BT: I’d met James through a mutual friend, a pilot. And he had seen, as you mentioned, One Six Right, my first film, and enjoyed that film very much, which was great. And that’s how the conversation got started. I invited him over to the office to see some of the early footage we’d shot, because I was trying to get him hooked on this thing and excited about it; he was absolutely my first pick. I remember talking to him on the phone and trying to figure out a time to get together, and he was very busy—this was, like, 2009 or something, maybe 2010—and we were looking at calendars, and he said, “Well how about tomorrow? What are you doing tomorrow at 5?” And I’m like, “Uh… yeah, that’s fine! Tomorrow’s perfect!” So, it was a five o’clock meeting. He came by the office, we had a bunch of footage prepped for him, and we’re in the edit bay, and we had a couple of recliner-type chairs in there. And just a few minutes in, he was like a kid in a candy store. He was absolutely loving it, kicked off his shoes, hopped up on the recliner, Indian-style, and just, “Show me more, show me more, show me more.” And we kept showing him, and showing him, and showing him. He was there until—I remember vividly—9:45 at night. Almost five hours. It was incredible, it was so cool, just to see his passion and love for it, and talking through the sequences, and the story, and the music. Of course, he walked around the office. He has a globe collection, I had a globe collection; a model airplane collection, so does he. It was really cool, how much we connected on so many levels. We even knew more of the same people than we knew we knew, and had in common. It was really wonderful, and he was so committed to this project.
 
 
JHFM: Did you have an opportunity to go to his studio as well at some point?
BT: Actually, no. I didn’t go to his studio. We were working remotely for most of the time. They would be sending mock-ups and such, and it went really well. We were on a really tight schedule, actually to do this back in 2014, that summer. It all came together very quickly and, so, no—I was never at his studio.
 
JHFM: His personal spaces were known for being filled with model airplanes, like you mentioned, and remote control helicopters that he’d built from scratch, and all kinds of exotic toys. It was like a magical contraption-filled wonderland. A shame that visiting that was never in the cards.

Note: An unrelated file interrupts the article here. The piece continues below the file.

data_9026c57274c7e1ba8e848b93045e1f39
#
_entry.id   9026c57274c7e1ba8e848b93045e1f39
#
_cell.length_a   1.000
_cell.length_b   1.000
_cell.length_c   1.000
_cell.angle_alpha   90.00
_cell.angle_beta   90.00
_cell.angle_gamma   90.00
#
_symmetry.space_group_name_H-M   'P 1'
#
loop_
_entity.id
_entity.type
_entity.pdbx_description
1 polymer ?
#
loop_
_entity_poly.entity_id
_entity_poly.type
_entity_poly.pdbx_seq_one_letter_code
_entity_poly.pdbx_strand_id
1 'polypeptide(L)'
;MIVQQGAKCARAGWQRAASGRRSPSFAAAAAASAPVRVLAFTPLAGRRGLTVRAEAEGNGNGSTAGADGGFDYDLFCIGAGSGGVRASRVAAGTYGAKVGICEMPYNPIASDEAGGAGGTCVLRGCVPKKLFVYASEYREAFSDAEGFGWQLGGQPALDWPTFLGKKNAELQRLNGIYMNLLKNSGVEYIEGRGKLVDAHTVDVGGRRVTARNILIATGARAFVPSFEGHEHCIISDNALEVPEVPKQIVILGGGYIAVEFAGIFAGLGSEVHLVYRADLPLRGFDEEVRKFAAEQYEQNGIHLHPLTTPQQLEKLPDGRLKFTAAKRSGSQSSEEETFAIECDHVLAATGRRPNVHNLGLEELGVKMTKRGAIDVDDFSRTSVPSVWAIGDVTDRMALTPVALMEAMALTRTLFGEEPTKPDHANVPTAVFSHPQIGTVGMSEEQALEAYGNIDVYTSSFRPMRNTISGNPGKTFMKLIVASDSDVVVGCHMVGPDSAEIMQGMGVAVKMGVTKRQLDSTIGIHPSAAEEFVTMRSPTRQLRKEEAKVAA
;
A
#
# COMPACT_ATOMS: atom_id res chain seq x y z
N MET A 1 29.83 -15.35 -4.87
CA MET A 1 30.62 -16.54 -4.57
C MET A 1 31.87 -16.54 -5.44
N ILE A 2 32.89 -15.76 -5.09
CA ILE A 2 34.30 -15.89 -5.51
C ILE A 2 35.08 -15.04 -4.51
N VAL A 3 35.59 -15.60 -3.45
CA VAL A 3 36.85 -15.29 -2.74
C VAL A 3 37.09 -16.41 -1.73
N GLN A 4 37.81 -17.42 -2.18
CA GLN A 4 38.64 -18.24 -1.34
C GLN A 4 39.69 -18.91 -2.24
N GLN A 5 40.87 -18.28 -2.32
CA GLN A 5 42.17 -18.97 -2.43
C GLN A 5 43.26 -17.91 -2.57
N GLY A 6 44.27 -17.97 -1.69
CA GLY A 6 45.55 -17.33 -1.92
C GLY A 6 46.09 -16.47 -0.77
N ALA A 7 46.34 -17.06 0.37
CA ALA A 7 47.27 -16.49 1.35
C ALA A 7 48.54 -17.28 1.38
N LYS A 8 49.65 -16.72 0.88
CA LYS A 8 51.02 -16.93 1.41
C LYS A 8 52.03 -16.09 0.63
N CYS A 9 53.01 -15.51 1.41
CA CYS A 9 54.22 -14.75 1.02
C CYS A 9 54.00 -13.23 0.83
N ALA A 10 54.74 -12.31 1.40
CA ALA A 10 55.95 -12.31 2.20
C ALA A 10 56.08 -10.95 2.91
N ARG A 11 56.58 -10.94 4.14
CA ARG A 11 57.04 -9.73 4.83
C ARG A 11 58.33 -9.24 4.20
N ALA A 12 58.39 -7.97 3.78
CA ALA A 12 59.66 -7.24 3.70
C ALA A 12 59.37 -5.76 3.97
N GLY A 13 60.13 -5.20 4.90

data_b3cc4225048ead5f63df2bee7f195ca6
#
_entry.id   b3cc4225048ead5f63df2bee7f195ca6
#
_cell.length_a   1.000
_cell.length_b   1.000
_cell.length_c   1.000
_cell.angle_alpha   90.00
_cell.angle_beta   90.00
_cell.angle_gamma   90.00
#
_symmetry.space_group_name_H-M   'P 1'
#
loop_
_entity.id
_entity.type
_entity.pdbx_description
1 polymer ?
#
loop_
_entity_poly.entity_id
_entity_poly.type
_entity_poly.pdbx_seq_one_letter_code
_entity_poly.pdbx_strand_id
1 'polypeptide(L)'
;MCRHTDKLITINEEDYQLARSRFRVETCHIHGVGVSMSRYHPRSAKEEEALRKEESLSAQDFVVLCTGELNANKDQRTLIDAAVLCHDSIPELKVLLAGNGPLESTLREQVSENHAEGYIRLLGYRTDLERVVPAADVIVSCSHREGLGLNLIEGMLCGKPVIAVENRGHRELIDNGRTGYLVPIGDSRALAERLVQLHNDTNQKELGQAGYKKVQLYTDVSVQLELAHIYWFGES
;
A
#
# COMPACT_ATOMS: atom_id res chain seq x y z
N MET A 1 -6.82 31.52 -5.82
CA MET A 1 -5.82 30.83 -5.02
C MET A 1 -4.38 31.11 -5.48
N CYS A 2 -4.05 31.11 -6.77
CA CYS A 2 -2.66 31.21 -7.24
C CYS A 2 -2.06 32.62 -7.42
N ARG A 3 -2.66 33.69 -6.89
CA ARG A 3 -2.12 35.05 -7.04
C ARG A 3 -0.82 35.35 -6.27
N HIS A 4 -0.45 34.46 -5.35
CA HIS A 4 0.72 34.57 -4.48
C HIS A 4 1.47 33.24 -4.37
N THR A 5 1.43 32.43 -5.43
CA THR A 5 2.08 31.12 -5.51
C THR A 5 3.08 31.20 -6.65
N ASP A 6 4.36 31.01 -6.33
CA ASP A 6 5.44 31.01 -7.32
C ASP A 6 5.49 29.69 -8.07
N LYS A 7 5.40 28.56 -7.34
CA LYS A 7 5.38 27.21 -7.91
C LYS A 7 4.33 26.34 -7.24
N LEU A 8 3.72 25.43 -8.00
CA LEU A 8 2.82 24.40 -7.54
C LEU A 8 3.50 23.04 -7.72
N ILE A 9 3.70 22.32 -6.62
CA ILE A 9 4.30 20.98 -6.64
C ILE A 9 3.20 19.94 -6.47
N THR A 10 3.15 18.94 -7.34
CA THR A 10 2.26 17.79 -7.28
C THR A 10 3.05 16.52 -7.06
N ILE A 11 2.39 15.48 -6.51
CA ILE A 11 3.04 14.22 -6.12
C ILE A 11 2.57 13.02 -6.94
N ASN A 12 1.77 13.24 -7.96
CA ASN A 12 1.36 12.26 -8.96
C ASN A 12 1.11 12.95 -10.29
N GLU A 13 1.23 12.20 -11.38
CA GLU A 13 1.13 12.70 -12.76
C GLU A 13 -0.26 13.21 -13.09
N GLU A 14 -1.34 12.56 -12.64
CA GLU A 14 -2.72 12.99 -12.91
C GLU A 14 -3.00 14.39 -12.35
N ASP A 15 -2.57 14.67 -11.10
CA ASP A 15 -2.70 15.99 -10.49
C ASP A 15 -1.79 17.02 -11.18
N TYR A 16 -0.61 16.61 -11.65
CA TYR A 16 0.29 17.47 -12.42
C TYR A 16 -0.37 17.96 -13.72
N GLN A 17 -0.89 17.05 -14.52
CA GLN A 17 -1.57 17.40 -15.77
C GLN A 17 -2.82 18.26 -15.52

Now, James was at the world premiere of Living in the Age of Airplanes, which took place on an Emirates A380 out of LAX… and that was only ten weeks before he died, flying one of his own planes not far from where the film premiered. Tell us about the last time you saw James.
BT: Oh, wow. Well, the last time I saw him was actually at the premiere in Washington, D.C. It was all the same week. On Monday was the in-flight premiere, out of Los Angeles on the Emirates A380, and then the Wednesday, was Washington, D.C., the [Smithsonian] Air and Space Museum—and that was the world premiere, in IMAX. And… that was the last time that I saw him. His commitment to the film and to promoting the film was incredible. You can never count on or expect that someone at his level is going to be able to attend those events, or is willing to give that much of their time. Especially at that time, he was in London, mostly. I think he was preparing for Titanic Live, which was the same month, and was very, very busy and was not in the States at the time. So, he made a very special trip, coming from London to Los Angeles on Sunday for the Monday in-flight premiere, traveled Tuesday to D.C., got him a tour of the Air & Space Museum, was there Wednesday for the premiere at the Air & Space Museum, and then off back to London on Thursday. So, it was a big commitment out of the week and out of that month for him. It was really, really special for me to have him there. He was so eager and willing to just support it. “Brian, whatever you want and whatever you need,” and “Yes, I want to help,” and “If you think that will help, yes, I’ll be there.” So, he was really fantastic to work with, and I enjoyed his company, and his talents were certainly… well, they’re immeasurable.